Subtle Changes Make a Huge Difference
The ideas for these posts come from all over the place and from people who hail from many different locations.
It shouldn’t be a surprise that in the past year or so, a bunch of them have come from webinars or other virtual settings.
This one comes from a webinar hosted by someone I never met, but whose two guests are both friends of mine, even though I’ve only actually met one of them in person.
It was yet another instance where upon hearing a certain sentence, I immediately jotted it down so that I could properly recall it for use as inspiration here.
Not an African Proverb
One of my favourite posts here over the years, which I also recorded as a video, was If You Want to Go Fast, Go Alone; If You Want to Go Far, Go Together.
The lengthy title there is also an African proverb, which served as my inspiration. This week my inspiration comes from Africa once again, but it was from a story told by Nike Anani, a friend I’ve yet to meet in person, from Nigeria.
Nike was a webinar guest, along with Mitzi Perdue, who I have met, and she was relating an early experience of hers as a member of her family business.
Nike had recently returned home to join the business, after working in the corporate world in the UK. Her return to a smaller, less professional work environment required some adjustment.
As she put it, soon after arriving, she began “Questioning everything”. She elaborated, making it clear that her attitude in those early days was less than ideal, and she was not simply asking questions.
While noticing the self-awareness required to recognize this in retrospect, I also made sure to capture the spirit she was conveying about her feeling of superiority based on her corporate experience, and how she was dismayed by how things were being done in the FamBiz.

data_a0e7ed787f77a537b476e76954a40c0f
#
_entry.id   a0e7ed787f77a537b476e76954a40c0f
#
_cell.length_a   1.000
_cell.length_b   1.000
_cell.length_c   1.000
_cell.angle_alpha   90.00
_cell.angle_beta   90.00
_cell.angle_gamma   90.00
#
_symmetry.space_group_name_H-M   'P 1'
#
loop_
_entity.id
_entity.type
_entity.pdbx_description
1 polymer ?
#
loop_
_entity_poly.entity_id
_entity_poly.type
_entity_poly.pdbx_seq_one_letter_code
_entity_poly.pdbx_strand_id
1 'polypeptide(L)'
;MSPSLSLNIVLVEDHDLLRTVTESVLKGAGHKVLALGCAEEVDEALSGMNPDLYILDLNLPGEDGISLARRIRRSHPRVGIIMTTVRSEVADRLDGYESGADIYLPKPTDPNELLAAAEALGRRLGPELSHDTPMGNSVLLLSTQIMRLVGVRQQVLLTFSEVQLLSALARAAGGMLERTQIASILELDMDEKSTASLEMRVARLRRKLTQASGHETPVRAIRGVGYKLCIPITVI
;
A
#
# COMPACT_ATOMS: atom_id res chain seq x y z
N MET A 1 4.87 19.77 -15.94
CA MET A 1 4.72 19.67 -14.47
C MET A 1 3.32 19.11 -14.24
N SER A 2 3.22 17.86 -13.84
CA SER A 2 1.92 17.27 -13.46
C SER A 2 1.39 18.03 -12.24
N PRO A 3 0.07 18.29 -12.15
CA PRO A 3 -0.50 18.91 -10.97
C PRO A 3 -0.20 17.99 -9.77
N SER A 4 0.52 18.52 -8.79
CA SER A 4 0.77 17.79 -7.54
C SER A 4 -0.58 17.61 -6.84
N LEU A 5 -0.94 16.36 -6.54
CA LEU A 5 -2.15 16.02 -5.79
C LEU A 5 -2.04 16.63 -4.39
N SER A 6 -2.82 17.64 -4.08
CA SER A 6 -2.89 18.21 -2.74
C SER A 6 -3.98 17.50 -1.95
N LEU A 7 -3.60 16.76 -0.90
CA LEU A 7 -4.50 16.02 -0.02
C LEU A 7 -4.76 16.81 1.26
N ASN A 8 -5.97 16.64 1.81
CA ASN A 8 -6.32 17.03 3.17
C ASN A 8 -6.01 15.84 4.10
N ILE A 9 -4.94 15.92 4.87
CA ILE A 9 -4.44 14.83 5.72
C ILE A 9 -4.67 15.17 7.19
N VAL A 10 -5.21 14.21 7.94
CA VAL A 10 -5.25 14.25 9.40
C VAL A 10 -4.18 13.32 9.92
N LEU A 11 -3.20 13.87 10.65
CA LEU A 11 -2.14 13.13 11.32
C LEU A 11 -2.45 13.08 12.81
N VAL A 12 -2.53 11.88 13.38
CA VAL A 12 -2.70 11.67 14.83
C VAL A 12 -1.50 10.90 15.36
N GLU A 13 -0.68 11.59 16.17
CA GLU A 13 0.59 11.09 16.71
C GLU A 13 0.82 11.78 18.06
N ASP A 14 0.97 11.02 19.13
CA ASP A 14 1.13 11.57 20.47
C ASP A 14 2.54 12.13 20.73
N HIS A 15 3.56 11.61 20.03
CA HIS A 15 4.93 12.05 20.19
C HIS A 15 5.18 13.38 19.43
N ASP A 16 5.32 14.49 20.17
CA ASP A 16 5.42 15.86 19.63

With the benefit of some hindsight and added maturity, she now realizes how important it is to ask questions, grounded in genuine curiosity, rather than “questioning” how everything was being done.
Different Kinds of Questions
Courtroom drama fans and politics junkies are familiar with many techniques of asking questions that are really more about getting their point across.
When thinking about this I also flash back to days when my own kids were much younger and also employed dubious questioning techniques of each other.
I distinctly recall exchanges including, “What? I was only asking a question!”, to which I’d reply “Yes, I know, but ‘why do you always have to be such an A-hole’ is also ‘Just a question’ too”.
I suppose that in many ways that was in fact a rhetorical question on my part, but I digress.
Better Questions Require an Absence of Judgement
I’m pretty sure that if pressed, Nike would admit that most of her “questioning” in those early days was also accompanied by a whole lot of prejudgement, where she had already assumed that she knew better than the person to whom she was addressing her comments.
The best questions, as she now realizes, are founded in true curiosity, and in fact include a complete absence of judgement.
Here I’m addressing not only “prejudgement”, but also any judgement when one hears the answer. See Judgement, Not Judgement.
One of the first big takeaways from my coaching training is that “listening without judgement” is the first thing you need to practice and train yourself to do to be successful.
The Family Governance Angle
As we move to wrap this up, I want to look at this topic from the other angle, i.e. the ones who are on the receiving end of the questions, or the questioning, as the case may be.
Most families have what I call an “information asymmetry”, where there are certain members who are in the know and who control much of the day-to-day activity, and others who act as “interested bystanders” much of the time.
The “bystanders” will often have questions, and the insiders do typically “owe” them answers, in many respects.
Insofar as the insiders are able to provide coherent answers, they will also minimize and forestall the potential for questioning from these other stakeholders.
If the attitude of “how dare you question me” is replaced by one resembling “of course you can ask”, that is a recipe for more harmonious relationships going forward.
No question about it!